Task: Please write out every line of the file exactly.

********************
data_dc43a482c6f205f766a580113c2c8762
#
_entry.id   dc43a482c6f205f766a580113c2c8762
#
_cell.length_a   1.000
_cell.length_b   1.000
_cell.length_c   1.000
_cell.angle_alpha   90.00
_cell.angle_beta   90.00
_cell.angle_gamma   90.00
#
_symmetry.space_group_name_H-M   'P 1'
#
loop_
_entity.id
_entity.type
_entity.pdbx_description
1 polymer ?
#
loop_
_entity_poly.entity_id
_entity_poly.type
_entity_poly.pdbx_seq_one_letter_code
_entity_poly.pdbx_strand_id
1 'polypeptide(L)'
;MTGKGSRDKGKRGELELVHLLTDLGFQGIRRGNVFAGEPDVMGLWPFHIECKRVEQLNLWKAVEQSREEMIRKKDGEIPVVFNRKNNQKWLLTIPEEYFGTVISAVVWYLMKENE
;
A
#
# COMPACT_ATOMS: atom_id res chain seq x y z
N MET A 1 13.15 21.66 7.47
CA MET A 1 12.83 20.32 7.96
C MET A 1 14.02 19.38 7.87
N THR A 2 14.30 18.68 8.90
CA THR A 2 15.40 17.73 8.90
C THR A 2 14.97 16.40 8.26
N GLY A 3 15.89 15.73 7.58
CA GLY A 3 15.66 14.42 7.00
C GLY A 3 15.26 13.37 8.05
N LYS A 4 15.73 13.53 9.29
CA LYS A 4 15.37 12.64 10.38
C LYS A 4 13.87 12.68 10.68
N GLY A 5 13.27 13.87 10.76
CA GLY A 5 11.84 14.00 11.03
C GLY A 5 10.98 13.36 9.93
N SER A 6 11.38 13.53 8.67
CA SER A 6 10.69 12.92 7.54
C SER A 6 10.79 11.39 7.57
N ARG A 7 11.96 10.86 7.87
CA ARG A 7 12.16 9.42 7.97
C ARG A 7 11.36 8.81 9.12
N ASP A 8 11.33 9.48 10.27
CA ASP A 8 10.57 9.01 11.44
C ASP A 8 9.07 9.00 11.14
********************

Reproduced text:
data_dc43a482c6f205f766a580113c2c8762
#
_entry.id   dc43a482c6f205f766a580113c2c8762
#
_cell.length_a   1.000
_cell.length_b   1.000
_cell.length_c   1.000
_cell.angle_alpha   90.00
_cell.angle_beta   90.00
_cell.angle_gamma   90.00
#
_symmetry.space_group_name_H-M   'P 1'
#
loop_
_entity.id
_entity.type
_entity.pdbx_description
1 polymer ?
#
loop_
_entity_poly.entity_id
_entity_poly.type
_entity_poly.pdbx_seq_one_letter_code
_entity_poly.pdbx_strand_id
1 'polypeptide(L)'
;MTGKGSRDKGKRGELELVHLLTDLGFQGIRRGNVFAGEPDVMGLWPFHIECKRVEQLNLWKAVEQSREEMIRKKDGEIPVVFNRKNNQKWLLTIPEEYFGTVISAVVWYLMKENE
;
A
#
# COMPACT_ATOMS: atom_id res chain seq x y z
N MET A 1 13.15 21.66 7.47
CA MET A 1 12.83 20.32 7.96
C MET A 1 14.02 19.38 7.87
N THR A 2 14.30 18.68 8.90
CA THR A 2 15.40 17.73 8.90
C THR A 2 14.97 16.40 8.26
N GLY A 3 15.89 15.73 7.58
CA GLY A 3 15.66 14.42 7.00
C GLY A 3 15.26 13.37 8.05
N LYS A 4 15.73 13.53 9.29
CA LYS A 4 15.37 12.64 10.38
C LYS A 4 13.87 12.68 10.68
N GLY A 5 13.27 13.87 10.76
CA GLY A 5 11.84 14.00 11.03
C GLY A 5 10.98 13.36 9.93
N SER A 6 11.38 13.53 8.67
CA SER A 6 10.69 12.92 7.54
C SER A 6 10.79 11.39 7.57
N ARG A 7 11.96 10.86 7.87
CA ARG A 7 12.16 9.42 7.97
C ARG A 7 11.36 8.81 9.12
N ASP A 8 11.33 9.48 10.27
CA ASP A 8 10.57 9.01 11.44
C ASP A 8 9.07 9.00 11.14